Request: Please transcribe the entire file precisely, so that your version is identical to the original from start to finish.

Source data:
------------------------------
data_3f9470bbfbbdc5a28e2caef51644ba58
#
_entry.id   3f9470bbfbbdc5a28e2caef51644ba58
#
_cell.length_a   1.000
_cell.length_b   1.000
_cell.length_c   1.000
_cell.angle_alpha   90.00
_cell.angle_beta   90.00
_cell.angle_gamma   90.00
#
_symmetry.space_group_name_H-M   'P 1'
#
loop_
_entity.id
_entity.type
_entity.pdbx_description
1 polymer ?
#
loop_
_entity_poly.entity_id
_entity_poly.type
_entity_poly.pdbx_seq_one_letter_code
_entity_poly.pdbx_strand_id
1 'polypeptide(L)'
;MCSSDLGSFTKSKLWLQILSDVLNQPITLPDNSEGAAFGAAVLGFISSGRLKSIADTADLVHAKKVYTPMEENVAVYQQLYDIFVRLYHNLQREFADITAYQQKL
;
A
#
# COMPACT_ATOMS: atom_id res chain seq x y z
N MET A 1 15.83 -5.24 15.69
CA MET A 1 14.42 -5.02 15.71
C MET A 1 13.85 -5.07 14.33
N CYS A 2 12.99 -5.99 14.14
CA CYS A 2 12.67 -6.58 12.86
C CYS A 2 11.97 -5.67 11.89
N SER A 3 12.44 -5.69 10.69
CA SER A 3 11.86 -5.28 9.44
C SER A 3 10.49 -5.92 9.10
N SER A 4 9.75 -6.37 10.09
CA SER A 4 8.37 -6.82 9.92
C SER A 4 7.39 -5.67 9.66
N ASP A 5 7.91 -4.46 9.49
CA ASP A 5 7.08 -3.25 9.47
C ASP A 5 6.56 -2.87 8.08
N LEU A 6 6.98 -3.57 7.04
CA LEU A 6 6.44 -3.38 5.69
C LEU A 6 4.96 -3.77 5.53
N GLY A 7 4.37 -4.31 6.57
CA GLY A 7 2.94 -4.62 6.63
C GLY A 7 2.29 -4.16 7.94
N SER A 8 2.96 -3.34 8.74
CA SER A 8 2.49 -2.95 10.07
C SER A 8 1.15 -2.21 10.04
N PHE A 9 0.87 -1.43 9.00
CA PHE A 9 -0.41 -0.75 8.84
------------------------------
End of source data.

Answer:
data_3f9470bbfbbdc5a28e2caef51644ba58
#
_entry.id   3f9470bbfbbdc5a28e2caef51644ba58
#
_cell.length_a   1.000
_cell.length_b   1.000
_cell.length_c   1.000
_cell.angle_alpha   90.00
_cell.angle_beta   90.00
_cell.angle_gamma   90.00
#
_symmetry.space_group_name_H-M   'P 1'
#
loop_
_entity.id
_entity.type
_entity.pdbx_description
1 polymer ?
#
loop_
_entity_poly.entity_id
_entity_poly.type
_entity_poly.pdbx_seq_one_letter_code
_entity_poly.pdbx_strand_id
1 'polypeptide(L)'
;MCSSDLGSFTKSKLWLQILSDVLNQPITLPDNSEGAAFGAAVLGFISSGRLKSIADTADLVHAKKVYTPMEENVAVYQQLYDIFVRLYHNLQREFADITAYQQKL
;
A
#
# COMPACT_ATOMS: atom_id res chain seq x y z
N MET A 1 15.83 -5.24 15.69
CA MET A 1 14.42 -5.02 15.71
C MET A 1 13.85 -5.07 14.33
N CYS A 2 12.99 -5.99 14.14
CA CYS A 2 12.67 -6.58 12.86
C CYS A 2 11.97 -5.67 11.89
N SER A 3 12.44 -5.69 10.69
CA SER A 3 11.86 -5.28 9.44
C SER A 3 10.49 -5.92 9.10
N SER A 4 9.75 -6.37 10.09
CA SER A 4 8.37 -6.82 9.92
C SER A 4 7.39 -5.67 9.66
N ASP A 5 7.91 -4.46 9.49
CA ASP A 5 7.08 -3.25 9.47
C ASP A 5 6.56 -2.87 8.08
N LEU A 6 6.98 -3.57 7.04
CA LEU A 6 6.44 -3.38 5.69
C LEU A 6 4.96 -3.77 5.53
N GLY A 7 4.37 -4.31 6.57
CA GLY A 7 2.94 -4.62 6.63
C GLY A 7 2.29 -4.16 7.94
N SER A 8 2.96 -3.34 8.74
CA SER A 8 2.49 -2.95 10.07
C SER A 8 1.15 -2.21 10.04
N PHE A 9 0.87 -1.43 9.00
CA PHE A 9 -0.41 -0.75 8.84